Pete's Blog

Spinning Diski

I’m irritated to be here on this Blog. Don’t quite know why I came. Ah yes! My partner is in France and I have cinq chiens for company. They are trying to catch flies. The whirling in the room reminds me of the whriling of the past tour. The whirling is just about grinding down now and I am delirious with pleasure at the fact that I can walk my own dogs (five of them for those of you who don’t speak cinq), make my own breakfast, sleep in my own bed, and drive my own little VW Lupo around my neighbourhood.
I don’t want to feel I must log every moment of a period of my life in which there is nothing to log, not really. I’m resting, and I need rest. Not the kind of rest that is required because of exhaustion, simply the rest you need when you change your lifestyle as dramatically as I have since the Who tour ended in early July. But I am driven. I should let you good people, who have nurtured me for two years with your attention, hard earned money and sweet patronage, know that if I cannot provide a log because there is little to log, I can perhaps log the log vacuum itself.
I am writing. That message alone seems to say different things to different people. I have no idea where my writing will take me, but I am writing. Sometimes I am writing with a computer in front of me. Sometimes it’s a clean sheet of paper, an eraser and a soft pencil. Sometimes it’s a keyboard, a guitar or a box with buttons. Sometimes I write in one of those little Moleskine books that tell you Hemingway used. Want an excerpt? Want to peer right into the secret drawers of my life? Quote: Snug. Sweep chimney. Make smoke guard from glass. Quote: Large hex keys, small socket screw bulbs. Quote: Robbie, lunch. Quote: Jack lunch. Quote: NY Stage and Film CD. Quote: Woofer, passive speakers for Woody.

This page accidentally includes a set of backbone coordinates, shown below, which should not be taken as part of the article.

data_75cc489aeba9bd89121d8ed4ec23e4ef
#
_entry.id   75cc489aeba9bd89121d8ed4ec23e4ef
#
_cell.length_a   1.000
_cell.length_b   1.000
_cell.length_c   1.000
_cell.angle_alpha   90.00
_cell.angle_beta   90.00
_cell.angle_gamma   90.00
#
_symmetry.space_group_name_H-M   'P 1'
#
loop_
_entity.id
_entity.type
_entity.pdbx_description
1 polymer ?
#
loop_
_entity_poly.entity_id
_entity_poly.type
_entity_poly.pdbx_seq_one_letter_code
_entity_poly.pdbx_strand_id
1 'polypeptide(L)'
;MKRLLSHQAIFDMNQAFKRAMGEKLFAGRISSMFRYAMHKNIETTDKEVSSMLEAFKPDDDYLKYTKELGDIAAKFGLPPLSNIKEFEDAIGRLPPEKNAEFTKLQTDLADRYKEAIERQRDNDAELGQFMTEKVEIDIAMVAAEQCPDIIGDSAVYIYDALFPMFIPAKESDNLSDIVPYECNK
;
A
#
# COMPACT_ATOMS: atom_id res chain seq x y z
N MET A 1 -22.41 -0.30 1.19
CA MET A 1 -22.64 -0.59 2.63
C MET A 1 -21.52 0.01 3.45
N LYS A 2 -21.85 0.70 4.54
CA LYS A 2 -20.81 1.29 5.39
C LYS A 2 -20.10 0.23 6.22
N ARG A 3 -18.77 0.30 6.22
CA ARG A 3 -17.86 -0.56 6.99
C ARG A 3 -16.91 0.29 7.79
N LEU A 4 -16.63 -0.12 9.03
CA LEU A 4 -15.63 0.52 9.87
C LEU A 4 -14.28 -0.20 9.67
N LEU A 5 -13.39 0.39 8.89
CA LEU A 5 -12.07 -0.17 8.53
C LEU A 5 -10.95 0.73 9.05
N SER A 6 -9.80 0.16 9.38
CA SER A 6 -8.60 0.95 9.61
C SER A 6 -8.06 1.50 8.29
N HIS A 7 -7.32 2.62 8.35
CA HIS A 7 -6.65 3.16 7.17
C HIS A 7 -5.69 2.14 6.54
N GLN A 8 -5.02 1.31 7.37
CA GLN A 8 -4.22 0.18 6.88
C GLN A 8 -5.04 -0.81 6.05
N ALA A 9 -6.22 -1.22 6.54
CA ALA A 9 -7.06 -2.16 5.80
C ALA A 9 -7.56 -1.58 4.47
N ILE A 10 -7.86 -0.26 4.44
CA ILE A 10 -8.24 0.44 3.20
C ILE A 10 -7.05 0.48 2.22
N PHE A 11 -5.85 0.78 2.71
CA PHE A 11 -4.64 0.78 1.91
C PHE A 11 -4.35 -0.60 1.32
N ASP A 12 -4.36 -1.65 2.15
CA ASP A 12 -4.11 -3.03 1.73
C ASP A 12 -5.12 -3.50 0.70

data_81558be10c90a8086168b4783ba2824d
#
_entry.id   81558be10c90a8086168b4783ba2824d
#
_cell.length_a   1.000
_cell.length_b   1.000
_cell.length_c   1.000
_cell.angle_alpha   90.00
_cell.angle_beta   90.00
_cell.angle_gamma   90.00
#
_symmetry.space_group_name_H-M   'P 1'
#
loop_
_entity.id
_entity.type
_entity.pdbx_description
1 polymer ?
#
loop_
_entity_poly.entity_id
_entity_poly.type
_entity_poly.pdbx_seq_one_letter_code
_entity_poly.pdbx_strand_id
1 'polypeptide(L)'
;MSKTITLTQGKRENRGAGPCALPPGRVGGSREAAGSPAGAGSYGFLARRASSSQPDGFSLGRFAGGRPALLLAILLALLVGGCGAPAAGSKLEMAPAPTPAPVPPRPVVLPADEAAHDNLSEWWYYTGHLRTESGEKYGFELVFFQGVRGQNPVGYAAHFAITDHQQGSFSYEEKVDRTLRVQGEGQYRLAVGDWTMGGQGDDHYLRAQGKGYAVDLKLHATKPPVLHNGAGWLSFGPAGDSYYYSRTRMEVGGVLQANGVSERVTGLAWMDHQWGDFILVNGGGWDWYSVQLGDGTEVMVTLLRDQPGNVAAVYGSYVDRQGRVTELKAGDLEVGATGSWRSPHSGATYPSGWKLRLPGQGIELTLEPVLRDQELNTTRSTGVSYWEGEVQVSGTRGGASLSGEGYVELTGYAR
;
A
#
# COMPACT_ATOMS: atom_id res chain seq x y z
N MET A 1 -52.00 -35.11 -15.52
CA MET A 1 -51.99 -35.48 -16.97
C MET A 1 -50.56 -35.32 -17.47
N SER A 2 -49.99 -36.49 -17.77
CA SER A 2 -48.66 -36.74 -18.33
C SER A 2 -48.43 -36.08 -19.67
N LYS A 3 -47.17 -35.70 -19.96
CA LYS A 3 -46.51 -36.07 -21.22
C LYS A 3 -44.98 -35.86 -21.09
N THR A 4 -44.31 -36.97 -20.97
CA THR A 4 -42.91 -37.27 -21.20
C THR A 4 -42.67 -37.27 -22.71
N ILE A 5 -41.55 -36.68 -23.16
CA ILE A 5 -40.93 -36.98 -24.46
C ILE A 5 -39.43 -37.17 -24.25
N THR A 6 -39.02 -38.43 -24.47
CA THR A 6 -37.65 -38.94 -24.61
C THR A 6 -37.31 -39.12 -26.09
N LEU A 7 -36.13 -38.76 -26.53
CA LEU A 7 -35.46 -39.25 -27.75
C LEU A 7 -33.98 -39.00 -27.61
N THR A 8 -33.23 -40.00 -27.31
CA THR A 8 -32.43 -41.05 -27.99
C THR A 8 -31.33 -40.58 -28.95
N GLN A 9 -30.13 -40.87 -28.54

You will be able to tell I may yearn for a normal life but I don’t have to buy my own toilet paper or wholemeal bread. They can’t be quoted.
To demonstrate how far back I must reach to catch up with myself, when I’m not writing, making breakfast or dog-walking I’m reading Skating to Antarctica by Jenny Diski. I was sent this book by Frances Coady about ten years ago. Frances was my colleague when I was at Faber & Faber in the mid-eighties. She was subsequently the managing editor for Granta when this book was first published. It’s a marvel. I’m halfway through. It’s a kind of misty autobiography, a view of a tough post-war childhood from the haze of a journey to – you guessed it – Antarctica. Jenny wanted everything to be white. That is her comfort. What can be more comforting for her than a world of ice, sea and snow? I’m anxious to see how things turn out. The whole book feels like a glorious white movie by Tarkovsky or someone. I’ll get my coat.
Now that I’ve fulfilled what feels like a duty, the irritation fades. Even logging a journey that hasn’t begun seems to be cathartic in some way. Skating to Cathartica.

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